Dog Training - What You Need To Know:
Finding a good trainer is a very personal thing, because trainers will essentially be teaching you how to teach and communicate with your dog. A good trainer can work with a variety of people and dogs, will give you honest feedback about your chance of meeting your goals, and will use a range of methods and tools to help you achieve those goals.
Training a dog is about building a solid relationship between a guardian and a dog. This can be accomplished using communication techniques that guide and shape behavior. With training, practice, and consistent communication techniques, the dog-human relationship can develop here; a leash may not always be necessary to manage dog behaviors. A trainer to help guide his relationship-building process can speed things up and help ensure the best results.
Finding a good trainer is a very personal thing because trainers will essentially be teaching you how to prepare and communicate with your dog. You will find trainers who are committed to certain types of training. This can result in very different training techniques. Make sure you are aligned with a trainer that teaches the methods you believe are best for your relationship with your dog. Look for a trainer with a lot of experience; make sure they are a good fit for you and your dog.
A good trainer can work with various people and dogs, give you honest feedback about your chance of meeting your goals, and use various methods and tools to help you achieve those goals. You will find trainers committed to specific training techniques and trainers dedicated to a result regardless of the means of getting there. It will be your job to sort through and find what feels best for you. Not every trainer is meant for every person or dog. If the first person doesn't work out, try again! Also, not every dog is a good candidate for off-leash hiking. Be sure you find a trainer who may understand behavior or training limits related to your dog.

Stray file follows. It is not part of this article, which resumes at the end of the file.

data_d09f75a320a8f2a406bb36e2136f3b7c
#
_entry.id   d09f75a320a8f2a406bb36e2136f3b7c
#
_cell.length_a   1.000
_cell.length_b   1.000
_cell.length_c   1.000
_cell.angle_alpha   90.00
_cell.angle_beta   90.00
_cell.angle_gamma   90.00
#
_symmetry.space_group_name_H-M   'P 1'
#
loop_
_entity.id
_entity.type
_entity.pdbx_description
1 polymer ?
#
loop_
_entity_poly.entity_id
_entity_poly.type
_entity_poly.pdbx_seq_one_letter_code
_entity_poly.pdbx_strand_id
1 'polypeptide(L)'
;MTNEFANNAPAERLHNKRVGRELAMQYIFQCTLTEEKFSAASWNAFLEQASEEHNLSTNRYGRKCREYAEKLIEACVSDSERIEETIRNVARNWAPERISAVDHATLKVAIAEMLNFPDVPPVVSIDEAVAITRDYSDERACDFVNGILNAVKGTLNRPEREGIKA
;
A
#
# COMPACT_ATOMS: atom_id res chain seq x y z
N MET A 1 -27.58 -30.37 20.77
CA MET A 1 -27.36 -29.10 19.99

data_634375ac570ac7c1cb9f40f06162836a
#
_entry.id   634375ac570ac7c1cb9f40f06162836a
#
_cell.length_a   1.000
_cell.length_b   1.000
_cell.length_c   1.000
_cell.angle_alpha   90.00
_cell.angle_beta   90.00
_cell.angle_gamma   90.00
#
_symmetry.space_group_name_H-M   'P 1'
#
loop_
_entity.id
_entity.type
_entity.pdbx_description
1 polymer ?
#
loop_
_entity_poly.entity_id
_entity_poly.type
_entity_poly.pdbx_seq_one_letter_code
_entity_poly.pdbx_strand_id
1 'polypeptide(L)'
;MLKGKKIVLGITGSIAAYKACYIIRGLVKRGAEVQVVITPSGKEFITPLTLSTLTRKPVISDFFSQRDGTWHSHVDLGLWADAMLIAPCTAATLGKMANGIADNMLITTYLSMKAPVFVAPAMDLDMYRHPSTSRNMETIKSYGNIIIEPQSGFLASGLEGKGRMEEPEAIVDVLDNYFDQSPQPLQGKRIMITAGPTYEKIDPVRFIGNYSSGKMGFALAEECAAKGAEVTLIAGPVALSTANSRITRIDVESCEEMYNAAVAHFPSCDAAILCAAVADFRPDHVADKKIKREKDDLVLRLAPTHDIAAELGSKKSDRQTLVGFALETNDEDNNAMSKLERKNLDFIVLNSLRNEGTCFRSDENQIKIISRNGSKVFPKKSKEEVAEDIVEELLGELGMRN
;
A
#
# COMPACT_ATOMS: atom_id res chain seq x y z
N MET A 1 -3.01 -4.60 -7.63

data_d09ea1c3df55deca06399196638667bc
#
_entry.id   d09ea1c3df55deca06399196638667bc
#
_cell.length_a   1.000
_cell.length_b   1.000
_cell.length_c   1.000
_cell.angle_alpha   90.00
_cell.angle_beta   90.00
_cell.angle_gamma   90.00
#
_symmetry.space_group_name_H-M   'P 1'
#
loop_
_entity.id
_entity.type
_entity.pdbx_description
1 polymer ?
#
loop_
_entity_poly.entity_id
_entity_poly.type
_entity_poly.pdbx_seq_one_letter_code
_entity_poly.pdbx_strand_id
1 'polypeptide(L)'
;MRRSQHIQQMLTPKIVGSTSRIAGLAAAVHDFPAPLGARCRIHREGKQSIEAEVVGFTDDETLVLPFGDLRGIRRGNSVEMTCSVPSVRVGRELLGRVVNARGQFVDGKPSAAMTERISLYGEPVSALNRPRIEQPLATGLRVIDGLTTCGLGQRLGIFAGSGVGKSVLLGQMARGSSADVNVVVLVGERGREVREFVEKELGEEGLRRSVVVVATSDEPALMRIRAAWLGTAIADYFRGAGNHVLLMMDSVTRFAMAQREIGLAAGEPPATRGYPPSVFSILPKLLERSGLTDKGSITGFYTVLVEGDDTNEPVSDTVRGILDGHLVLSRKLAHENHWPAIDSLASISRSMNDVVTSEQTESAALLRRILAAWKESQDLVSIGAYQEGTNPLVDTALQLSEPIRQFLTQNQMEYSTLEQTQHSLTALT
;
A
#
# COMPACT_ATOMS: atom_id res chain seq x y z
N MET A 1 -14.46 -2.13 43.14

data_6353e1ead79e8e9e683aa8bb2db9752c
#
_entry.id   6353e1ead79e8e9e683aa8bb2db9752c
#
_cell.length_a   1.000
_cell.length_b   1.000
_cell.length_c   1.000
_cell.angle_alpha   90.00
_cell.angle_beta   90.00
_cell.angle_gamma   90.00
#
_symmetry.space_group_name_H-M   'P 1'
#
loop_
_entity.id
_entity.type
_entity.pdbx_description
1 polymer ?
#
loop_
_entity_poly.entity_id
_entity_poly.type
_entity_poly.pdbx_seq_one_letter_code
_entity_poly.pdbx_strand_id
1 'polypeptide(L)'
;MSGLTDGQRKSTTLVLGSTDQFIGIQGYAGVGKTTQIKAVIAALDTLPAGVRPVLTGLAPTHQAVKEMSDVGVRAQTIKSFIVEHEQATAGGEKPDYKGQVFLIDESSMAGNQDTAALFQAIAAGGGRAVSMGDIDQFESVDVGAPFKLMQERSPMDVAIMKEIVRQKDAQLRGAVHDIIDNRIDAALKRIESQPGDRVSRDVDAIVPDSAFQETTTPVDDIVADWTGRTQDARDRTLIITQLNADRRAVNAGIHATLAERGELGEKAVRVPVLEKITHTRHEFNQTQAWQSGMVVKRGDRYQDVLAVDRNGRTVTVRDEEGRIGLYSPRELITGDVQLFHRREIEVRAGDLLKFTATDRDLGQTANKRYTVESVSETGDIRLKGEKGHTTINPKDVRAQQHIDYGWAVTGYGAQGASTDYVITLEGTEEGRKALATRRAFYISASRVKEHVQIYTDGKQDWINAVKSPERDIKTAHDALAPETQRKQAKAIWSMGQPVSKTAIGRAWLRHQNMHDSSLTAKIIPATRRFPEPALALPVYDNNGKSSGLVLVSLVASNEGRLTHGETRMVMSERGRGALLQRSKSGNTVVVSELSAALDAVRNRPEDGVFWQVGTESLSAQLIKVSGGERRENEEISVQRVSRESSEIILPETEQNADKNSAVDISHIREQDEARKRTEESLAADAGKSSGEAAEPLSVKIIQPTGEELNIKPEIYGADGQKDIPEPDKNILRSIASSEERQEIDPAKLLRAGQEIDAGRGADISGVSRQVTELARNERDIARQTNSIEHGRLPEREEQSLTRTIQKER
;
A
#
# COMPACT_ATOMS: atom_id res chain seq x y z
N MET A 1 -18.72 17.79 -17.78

If you're looking for referrals, start with neighbors or friends whose dogs are well-behaved, and ask if they have any help. Ask a person on the trail that has a well-behaved dog. Your veterinarian may also have suggestions.
Remember, the dog trainer is only part of the equation. Successful dog training really depends on the dedication of the dog guardian. The efforts you put into training your dog will be worth it! Training requires consistent practice throughout the life of the dog. It is an ongoing partnership. Dogs are not robots. They do not learn things once and then remember them forever.
The following questions may help you find a trainer who is a good match:
- How long have you been training dogs?
- How many dogs have you worked with successfully?
- What is your philosophy toward training dogs?
- What training methods and tools do you use?
- Do you offer classes or private lessons?
- What limitations do you see my dog possibly having based on the breed and temperament?
- How long do you expect it to take to reach my goals for my dog?
- Have you been able to get dogs with histories of wildlife chasing to recall reliably off of wildlife? How?
- What kinds of dogs have you personally owned? Do you hike off-leash with them? Can you recall them in any situation?
- Why is it that your clients cannot get their dogs to obey off-leash reliably?